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The Wuhan to Xi’an high-speed railway project includes the Wudangshan Station to Wangjiazhuang Tunnel segment—a passenger line spanning 8.3 kilometers (approximately 5 miles). At an expected cost of $160 million, the line required the collaboration of experts in tunnel, bridge, station, and rail-line design. More than 50 design and engineering professionals from the China Railway Siyuan Survey and Design Group joined the project team, and together they completed the design quickly. How did they do it? They collaborated to automate and improve BIM (Building Information Modeling) design processes using software tools in the Architecture, Engineering & Construction Collection.
The first project hurdle consisted of choosing the best route for the railway that would travel through mountains and over rivers and lakes. The project team wanted to avoid unnecessary construction challenges by selecting an optimal route that would minimize the number of bridges and tunnels that would need to be built. If the team worked on each tunnel and bridge as though it were a separate project, completing the design of the entire project would take a long time.
The team knew that BIM would play a role in overcoming the project’s design challenges, but it also knew it needed a way to work closely and easily access all of the design models. As an early step in the project, the team turned to Vault data-management software. Using multiple servers to run Vault on a private cloud, the team organized and shared design models, managed documentation, and tracked revisions.
“On infrastructure projects, BIM can effectively help project teams find the best options while avoiding problems, such as error and interferences. It improves overall engineering quality.”
To choose the exact route for the line, the team brought mapping data, imagery of the area, and geologic data together in InfraWorks infrastructure-design software and Civil 3D software. Then, using virtual-reality (VR) technology, the team mapped the optimal route.
With a large model of the overall route completed, team members developed an innovative way to speed the design of the tunnels and bridges. They created a database that included parameters for tunnel designs. Using this database and a library of tunnel-model options in Civil 3D, they generated a basic tunnel framework for the required tunnels. With the Dynamo Studio computational BIM design tool and Inventor software—traditionally a manufacturing application—they undertook a similar process to automate portions of the design process for the project’s bridges. Combined, these techniques let the team design the tunnels and bridges in a fraction of the time it would have taken using traditional processes.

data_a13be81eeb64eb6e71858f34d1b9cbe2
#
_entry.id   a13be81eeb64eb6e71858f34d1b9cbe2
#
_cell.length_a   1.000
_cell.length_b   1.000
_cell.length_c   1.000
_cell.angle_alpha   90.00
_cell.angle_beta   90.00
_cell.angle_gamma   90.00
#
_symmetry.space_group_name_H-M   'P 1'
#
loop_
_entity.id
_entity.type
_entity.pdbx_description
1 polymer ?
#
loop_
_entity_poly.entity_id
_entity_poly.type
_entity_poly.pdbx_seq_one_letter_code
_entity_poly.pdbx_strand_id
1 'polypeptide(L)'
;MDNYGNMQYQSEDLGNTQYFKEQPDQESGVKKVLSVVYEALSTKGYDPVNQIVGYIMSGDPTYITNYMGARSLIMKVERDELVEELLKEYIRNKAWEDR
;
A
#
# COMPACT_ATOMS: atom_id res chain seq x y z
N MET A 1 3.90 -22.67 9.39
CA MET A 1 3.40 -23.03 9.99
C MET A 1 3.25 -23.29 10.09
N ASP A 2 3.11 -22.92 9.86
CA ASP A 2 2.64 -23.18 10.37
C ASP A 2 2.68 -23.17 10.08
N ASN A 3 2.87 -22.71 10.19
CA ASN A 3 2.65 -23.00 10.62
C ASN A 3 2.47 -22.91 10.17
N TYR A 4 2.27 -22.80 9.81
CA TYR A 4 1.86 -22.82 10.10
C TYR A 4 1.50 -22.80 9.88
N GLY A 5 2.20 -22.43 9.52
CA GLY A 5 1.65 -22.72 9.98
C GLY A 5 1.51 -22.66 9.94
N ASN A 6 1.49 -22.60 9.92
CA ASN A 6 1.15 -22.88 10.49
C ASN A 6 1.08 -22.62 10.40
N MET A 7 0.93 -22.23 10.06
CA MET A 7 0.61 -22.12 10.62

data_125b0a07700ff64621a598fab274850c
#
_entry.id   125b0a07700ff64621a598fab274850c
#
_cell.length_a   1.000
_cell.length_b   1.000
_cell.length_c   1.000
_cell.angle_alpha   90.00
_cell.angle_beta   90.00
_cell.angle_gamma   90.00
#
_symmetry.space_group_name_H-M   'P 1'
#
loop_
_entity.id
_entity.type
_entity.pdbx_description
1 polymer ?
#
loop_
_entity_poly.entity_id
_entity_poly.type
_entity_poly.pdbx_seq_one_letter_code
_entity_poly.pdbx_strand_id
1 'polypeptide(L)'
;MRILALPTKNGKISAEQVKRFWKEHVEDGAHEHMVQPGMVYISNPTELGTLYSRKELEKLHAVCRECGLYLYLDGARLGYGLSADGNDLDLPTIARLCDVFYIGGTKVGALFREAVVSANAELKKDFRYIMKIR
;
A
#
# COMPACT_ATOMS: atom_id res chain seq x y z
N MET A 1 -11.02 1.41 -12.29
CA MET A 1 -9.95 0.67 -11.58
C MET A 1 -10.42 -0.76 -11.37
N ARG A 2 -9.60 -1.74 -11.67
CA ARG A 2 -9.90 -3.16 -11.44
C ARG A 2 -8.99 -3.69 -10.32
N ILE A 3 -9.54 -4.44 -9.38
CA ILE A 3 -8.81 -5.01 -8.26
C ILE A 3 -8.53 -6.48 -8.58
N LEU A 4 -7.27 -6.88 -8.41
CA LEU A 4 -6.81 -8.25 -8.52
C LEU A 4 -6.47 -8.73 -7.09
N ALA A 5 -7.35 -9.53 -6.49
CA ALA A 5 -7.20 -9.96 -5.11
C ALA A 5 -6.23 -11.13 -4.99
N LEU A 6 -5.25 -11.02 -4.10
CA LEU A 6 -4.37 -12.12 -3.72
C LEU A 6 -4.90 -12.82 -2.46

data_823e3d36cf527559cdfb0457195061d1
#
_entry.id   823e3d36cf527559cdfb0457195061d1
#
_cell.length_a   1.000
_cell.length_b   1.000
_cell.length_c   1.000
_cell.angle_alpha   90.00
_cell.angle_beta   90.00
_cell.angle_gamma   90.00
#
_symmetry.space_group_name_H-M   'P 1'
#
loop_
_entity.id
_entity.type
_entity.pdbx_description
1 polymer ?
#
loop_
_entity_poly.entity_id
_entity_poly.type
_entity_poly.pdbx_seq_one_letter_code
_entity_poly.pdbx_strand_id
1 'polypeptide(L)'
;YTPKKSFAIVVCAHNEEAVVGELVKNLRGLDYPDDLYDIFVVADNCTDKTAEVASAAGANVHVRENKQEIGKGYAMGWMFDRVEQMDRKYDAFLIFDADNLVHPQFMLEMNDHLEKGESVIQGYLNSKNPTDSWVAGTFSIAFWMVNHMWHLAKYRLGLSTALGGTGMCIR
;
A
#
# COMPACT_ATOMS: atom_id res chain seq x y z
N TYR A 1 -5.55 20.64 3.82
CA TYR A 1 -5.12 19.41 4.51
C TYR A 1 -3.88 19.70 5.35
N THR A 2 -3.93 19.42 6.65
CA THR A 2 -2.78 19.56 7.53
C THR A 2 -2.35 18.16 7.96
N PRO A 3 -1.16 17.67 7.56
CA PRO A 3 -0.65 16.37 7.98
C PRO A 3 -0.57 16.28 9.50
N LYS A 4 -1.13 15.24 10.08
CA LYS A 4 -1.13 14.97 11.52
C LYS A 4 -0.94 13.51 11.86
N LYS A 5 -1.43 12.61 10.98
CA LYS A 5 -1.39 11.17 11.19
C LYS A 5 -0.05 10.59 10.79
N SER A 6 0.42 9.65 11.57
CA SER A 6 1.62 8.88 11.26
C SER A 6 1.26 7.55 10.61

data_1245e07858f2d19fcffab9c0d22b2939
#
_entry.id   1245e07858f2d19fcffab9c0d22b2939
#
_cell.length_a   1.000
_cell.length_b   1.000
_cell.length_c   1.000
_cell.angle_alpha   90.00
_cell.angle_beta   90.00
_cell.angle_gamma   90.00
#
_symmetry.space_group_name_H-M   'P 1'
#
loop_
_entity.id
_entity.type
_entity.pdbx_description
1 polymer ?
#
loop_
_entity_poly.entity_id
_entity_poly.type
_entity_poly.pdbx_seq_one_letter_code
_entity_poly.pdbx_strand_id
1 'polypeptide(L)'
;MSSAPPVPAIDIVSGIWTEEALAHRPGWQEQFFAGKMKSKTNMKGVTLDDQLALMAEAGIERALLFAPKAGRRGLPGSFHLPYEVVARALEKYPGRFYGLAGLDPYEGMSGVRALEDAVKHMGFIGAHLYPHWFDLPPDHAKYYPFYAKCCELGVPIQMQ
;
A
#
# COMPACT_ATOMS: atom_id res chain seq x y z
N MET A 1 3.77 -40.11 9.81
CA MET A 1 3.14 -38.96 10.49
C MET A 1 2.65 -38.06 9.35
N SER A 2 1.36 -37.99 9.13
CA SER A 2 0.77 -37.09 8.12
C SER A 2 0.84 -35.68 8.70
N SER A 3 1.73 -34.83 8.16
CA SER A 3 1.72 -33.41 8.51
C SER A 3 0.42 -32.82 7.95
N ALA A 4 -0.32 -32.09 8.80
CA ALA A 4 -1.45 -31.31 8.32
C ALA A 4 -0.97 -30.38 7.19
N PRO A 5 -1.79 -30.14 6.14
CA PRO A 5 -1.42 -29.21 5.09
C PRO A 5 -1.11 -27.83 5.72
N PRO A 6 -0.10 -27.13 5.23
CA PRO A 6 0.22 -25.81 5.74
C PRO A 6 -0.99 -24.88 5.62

To gain another perspective on the design, the team 3D-printed portions of the station and other design features. It was able to use the 3D prints on the go to communicate with stakeholders, overcoming the shortcomings of the limited visual angles presented by 3D images printed on paper and 3D video. VR technology also played a role in the design of Wudangshan Station, with the team exploring the design details in an immersive visualization. The team estimates that the use of VR and 3D printing helped to reduce the rework rate by as much as 10%.
With a goal of further reducing risk of rework, the team used BIM 360 software to coordinate the design of the station. A cloud-based solution, BIM 360 helped team members work together to find and address interferences in the design. Collision analysis revealed 116 points of interference between pipes and columns—saving nearly $500,000 on that portion of the project alone.
With the many disciplines on the project using model-based processes and tools within the AEC Collection, the Wudangshan Station to Wangjiazhuang Tunnel section of the Wuhan to Xi’an project is among the first rail projects in China to rely entirely on a BIM process.
The team believes that the project’s success will serve as a reference for other similar projects within the country, and it has impressive results to support that belief. For instance, after choosing the best route for the rail line and setting up a more automated design process, the team was able to design six tunnels and 10 bridges in just six weeks. The precision of the design enabled extensive use of prefabrication to construct the railway station, accelerating installation of key portions of equipment by as much as 60%.
“By means of our forward-thinking design approach and proactive planning, we completed the design for six tunnels and 10 bridges in just 1.5 months,” says Hua Xie, IT supervisor on the project. “We were able to use the tools within the AEC Collection to help us speed the completion of repetitive design tasks, which helped us improve design efficiency for the tunnels and bridges.”